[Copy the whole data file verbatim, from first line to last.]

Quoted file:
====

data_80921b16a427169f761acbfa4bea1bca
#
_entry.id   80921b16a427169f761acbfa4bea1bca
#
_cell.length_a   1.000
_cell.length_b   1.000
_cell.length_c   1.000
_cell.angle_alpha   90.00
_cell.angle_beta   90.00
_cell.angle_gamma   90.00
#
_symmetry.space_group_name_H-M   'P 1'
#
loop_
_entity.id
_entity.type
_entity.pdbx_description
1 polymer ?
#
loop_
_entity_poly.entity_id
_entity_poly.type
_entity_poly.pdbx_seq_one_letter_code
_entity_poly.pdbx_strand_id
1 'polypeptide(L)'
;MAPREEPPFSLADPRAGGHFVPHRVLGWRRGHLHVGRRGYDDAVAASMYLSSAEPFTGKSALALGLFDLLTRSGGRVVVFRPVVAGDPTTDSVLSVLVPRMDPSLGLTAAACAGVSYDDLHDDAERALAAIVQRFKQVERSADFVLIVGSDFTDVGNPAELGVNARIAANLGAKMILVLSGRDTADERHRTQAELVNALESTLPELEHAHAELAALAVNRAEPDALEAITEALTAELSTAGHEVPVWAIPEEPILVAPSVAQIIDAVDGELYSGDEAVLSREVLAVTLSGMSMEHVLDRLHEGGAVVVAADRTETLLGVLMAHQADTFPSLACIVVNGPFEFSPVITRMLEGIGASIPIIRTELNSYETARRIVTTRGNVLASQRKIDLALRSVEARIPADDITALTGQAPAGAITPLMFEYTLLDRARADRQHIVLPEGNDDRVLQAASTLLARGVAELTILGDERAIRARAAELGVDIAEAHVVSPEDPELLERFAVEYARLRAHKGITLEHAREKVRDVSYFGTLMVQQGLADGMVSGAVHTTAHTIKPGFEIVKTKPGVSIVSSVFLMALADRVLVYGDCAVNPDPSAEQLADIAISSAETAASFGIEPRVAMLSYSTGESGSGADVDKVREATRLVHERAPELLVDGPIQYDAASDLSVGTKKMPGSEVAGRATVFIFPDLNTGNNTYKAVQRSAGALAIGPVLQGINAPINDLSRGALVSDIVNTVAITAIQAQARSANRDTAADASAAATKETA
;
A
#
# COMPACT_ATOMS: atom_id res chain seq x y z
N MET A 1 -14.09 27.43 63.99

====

data_80921b16a427169f761acbfa4bea1bca
#
_entry.id   80921b16a427169f761acbfa4bea1bca
#
_cell.length_a   1.000
_cell.length_b   1.000
_cell.length_c   1.000
_cell.angle_alpha   90.00
_cell.angle_beta   90.00
_cell.angle_gamma   90.00
#
_symmetry.space_group_name_H-M   'P 1'
#
loop_
_entity.id
_entity.type
_entity.pdbx_description
1 polymer ?
#
loop_
_entity_poly.entity_id
_entity_poly.type
_entity_poly.pdbx_seq_one_letter_code
_entity_poly.pdbx_strand_id
1 'polypeptide(L)'
;MAPREEPPFSLADPRAGGHFVPHRVLGWRRGHLHVGRRGYDDAVAASMYLSSAEPFTGKSALALGLFDLLTRSGGRVVVFRPVVAGDPTTDSVLSVLVPRMDPSLGLTAAACAGVSYDDLHDDAERALAAIVQRFKQVERSADFVLIVGSDFTDVGNPAELGVNARIAANLGAKMILVLSGRDTADERHRTQAELVNALESTLPELEHAHAELAALAVNRAEPDALEAITEALTAELSTAGHEVPVWAIPEEPILVAPSVAQIIDAVDGELYSGDEAVLSREVLAVTLSGMSMEHVLDRLHEGGAVVVAADRTETLLGVLMAHQADTFPSLACIVVNGPFEFSPVITRMLEGIGASIPIIRTELNSYETARRIVTTRGNVLASQRKIDLALRSVEARIPADDITALTGQAPAGAITPLMFEYTLLDRARADRQHIVLPEGNDDRVLQAASTLLARGVAELTILGDERAIRARAAELGVDIAEAHVVSPEDPELLERFAVEYARLRAHKGITLEHAREKVRDVSYFGTLMVQQGLADGMVSGAVHTTAHTIKPGFEIVKTKPGVSIVSSVFLMALADRVLVYGDCAVNPDPSAEQLADIAISSAETAASFGIEPRVAMLSYSTGESGSGADVDKVREATRLVHERAPELLVDGPIQYDAASDLSVGTKKMPGSEVAGRATVFIFPDLNTGNNTYKAVQRSAGALAIGPVLQGINAPINDLSRGALVSDIVNTVAITAIQAQARSANRDTAADASAAATKETA
;
A
#
# COMPACT_ATOMS: atom_id res chain seq x y z
N MET A 1 -14.09 27.43 63.99